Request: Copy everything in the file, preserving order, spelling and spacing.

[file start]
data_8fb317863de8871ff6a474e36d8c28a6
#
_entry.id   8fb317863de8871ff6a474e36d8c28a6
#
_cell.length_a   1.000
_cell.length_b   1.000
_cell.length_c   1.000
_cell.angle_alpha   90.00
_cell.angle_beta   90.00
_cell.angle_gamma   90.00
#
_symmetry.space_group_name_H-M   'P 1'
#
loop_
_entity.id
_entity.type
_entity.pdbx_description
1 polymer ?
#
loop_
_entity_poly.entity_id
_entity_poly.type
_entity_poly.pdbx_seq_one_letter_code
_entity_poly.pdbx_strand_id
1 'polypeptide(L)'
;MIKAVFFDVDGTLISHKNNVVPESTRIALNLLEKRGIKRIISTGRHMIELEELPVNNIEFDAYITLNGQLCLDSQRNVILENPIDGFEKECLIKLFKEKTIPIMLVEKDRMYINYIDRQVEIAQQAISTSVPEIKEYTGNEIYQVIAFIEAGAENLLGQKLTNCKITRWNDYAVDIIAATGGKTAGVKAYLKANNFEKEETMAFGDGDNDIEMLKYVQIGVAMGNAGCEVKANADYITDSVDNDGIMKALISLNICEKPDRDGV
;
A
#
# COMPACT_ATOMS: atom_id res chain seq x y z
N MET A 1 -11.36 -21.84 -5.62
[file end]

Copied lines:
data_8fb317863de8871ff6a474e36d8c28a6
#
_entry.id   8fb317863de8871ff6a474e36d8c28a6
#
_cell.length_a   1.000
_cell.length_b   1.000
_cell.length_c   1.000
_cell.angle_alpha   90.00
_cell.angle_beta   90.00
_cell.angle_gamma   90.00
#
_symmetry.space_group_name_H-M   'P 1'
#
loop_
_entity.id
_entity.type
_entity.pdbx_description
1 polymer ?
#
loop_
_entity_poly.entity_id
_entity_poly.type
_entity_poly.pdbx_seq_one_letter_code
_entity_poly.pdbx_strand_id
1 'polypeptide(L)'
;MIKAVFFDVDGTLISHKNNVVPESTRIALNLLEKRGIKRIISTGRHMIELEELPVNNIEFDAYITLNGQLCLDSQRNVILENPIDGFEKECLIKLFKEKTIPIMLVEKDRMYINYIDRQVEIAQQAISTSVPEIKEYTGNEIYQVIAFIEAGAENLLGQKLTNCKITRWNDYAVDIIAATGGKTAGVKAYLKANNFEKEETMAFGDGDNDIEMLKYVQIGVAMGNAGCEVKANADYITDSVDNDGIMKALISLNICEKPDRDGV
;
A
#
# COMPACT_ATOMS: atom_id res chain seq x y z
N MET A 1 -11.36 -21.84 -5.62